Heart, and voice, and instrument.
Let the orpharion sweet
With the harp and viol meet:
To your voices tune the lute;
Let not tongue, nor string be mute;
Nor a creature dumb be found,
That hath either voice or sound.

• Annexed to Fidelia are two sonnets, Hence away, thou Siren, leave me, and Shall 1 wasting in Despair, both of which have been reprinted in Percy's Reliques of Ancient English Poetry. The second song Park thinks had its prototype in Browne's Britannia s Pastorals, but he assigns no reason for giving the priority of invention to Browne. The beauty of these sonnets has been universally acknowledged. Shall 1 wasting in Despair, which Ben Johnson parodied, was a general favourite during the Author's life-time. Numerous imitations of it have been pointed out. These poems were subsequently incorporated into Fair Virtue, with some alterations, as Park has observed, not always for the better.

Let such things as do not live,
In still music praises give:
Lowly pipe, ye worms that creep,
On the earth, or in the deep,
Loud aloft your voices strain,
Beasts and monsters of the main.
Birds, your warbling treble sing;
Clouds, your peals of thunder ring;
Sun and moon, exalted higher,
And you, stars, augment the quire.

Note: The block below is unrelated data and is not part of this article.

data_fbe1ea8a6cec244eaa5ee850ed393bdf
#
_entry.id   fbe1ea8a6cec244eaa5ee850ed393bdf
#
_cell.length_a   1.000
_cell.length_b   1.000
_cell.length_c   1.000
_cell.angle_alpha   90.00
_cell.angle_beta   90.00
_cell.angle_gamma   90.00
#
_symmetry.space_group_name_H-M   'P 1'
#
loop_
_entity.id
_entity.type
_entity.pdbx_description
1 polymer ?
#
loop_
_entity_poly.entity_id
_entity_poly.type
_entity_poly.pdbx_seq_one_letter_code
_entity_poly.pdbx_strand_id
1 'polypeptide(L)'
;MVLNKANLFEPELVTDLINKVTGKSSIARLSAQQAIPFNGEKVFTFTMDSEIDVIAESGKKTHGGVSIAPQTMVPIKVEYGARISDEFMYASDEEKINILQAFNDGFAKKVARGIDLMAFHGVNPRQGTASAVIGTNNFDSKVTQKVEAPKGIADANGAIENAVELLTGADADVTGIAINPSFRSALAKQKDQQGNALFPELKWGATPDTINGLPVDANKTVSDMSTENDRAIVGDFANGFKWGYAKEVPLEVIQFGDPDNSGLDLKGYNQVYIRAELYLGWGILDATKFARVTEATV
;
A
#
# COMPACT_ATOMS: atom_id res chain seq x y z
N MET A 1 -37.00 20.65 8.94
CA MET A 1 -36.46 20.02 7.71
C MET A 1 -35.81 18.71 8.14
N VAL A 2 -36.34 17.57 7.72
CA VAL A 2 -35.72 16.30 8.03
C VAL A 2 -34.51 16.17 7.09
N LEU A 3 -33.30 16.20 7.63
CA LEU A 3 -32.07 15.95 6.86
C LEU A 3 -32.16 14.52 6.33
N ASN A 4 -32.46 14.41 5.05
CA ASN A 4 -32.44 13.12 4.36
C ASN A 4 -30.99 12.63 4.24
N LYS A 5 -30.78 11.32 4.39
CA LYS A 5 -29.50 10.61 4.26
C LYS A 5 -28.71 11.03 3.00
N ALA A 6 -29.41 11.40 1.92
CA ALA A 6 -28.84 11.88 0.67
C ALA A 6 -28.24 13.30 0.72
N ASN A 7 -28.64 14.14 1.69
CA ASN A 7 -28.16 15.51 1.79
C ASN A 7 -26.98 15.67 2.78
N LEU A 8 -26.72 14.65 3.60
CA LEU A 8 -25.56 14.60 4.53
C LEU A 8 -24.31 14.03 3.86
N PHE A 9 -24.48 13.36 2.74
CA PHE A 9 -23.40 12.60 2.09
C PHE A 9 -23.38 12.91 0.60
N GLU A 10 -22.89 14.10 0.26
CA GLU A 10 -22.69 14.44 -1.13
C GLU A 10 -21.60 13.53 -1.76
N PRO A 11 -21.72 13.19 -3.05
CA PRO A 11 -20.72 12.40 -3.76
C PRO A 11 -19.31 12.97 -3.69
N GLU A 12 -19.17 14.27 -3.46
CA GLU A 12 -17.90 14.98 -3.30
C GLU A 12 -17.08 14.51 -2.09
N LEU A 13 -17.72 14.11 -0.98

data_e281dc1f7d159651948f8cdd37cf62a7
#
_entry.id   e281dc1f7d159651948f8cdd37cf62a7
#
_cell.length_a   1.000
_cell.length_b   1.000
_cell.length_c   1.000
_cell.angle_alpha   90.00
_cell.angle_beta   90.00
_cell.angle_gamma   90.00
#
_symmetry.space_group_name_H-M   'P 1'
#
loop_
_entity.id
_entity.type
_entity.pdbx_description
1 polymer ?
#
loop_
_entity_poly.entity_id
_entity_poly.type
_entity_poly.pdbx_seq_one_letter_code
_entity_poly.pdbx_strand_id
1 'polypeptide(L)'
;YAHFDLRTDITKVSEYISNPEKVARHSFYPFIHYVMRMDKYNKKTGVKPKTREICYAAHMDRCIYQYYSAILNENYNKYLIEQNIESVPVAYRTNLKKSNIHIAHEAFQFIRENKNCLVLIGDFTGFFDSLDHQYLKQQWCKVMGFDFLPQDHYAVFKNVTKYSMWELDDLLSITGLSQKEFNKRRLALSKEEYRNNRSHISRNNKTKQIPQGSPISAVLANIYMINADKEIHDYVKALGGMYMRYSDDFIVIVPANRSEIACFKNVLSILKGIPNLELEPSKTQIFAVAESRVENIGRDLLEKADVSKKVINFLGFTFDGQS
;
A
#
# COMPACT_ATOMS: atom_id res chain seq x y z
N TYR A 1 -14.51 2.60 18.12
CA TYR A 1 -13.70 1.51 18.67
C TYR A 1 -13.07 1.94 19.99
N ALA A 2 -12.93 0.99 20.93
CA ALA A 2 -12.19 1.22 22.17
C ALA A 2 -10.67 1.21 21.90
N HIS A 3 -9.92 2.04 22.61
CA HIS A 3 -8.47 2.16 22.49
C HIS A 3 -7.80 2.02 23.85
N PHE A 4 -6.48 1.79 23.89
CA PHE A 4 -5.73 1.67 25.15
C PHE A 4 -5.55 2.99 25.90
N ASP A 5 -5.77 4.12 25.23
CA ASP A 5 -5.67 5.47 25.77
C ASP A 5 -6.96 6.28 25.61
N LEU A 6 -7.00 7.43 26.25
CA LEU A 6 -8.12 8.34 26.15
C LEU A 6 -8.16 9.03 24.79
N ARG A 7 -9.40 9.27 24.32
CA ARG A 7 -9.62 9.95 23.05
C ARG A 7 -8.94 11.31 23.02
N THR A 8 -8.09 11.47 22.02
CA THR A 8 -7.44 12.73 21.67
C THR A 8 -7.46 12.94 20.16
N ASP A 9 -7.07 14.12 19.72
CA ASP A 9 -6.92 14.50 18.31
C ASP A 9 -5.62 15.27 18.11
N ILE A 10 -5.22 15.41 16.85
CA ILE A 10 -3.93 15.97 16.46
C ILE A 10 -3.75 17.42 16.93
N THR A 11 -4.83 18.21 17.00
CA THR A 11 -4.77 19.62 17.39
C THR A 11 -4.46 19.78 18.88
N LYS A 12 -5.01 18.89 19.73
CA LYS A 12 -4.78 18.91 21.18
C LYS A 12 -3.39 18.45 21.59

Come, ye sons of human race,
In this chorus take your place,
And amid this mortal throng,
Be you masters of the song.
Angels and celestial powers,
Be the noblest tenor yours.
Let, in praise of God, the sound
Run a never-ending round;
That our holy hymn may be
Everlasting, as is He.

From the earth's vast hollow womb,
Music's deepest base shall come.
Sea and floods, from shore to shore,
Shall the counter-tenor roar.
To this concert, when we sing,
Whistling winds, your descant bring
Which may bear the sound above,
Where the orb of fire doth move;
And so climb from sphere to sphere,
Till our song th' Almighty hear.

So shall He from Heaven's high tower
On the earth his blessings shower;
All this huge wide orb we see,
Shall one quire, one temple be.
There our voices we will rear,
Till we fill it everywhere:
And enforce the fiends that dwell
In the air, to sink to hell.
Then, O come, with sacred lays,
Let us sound th' Almighty's praise.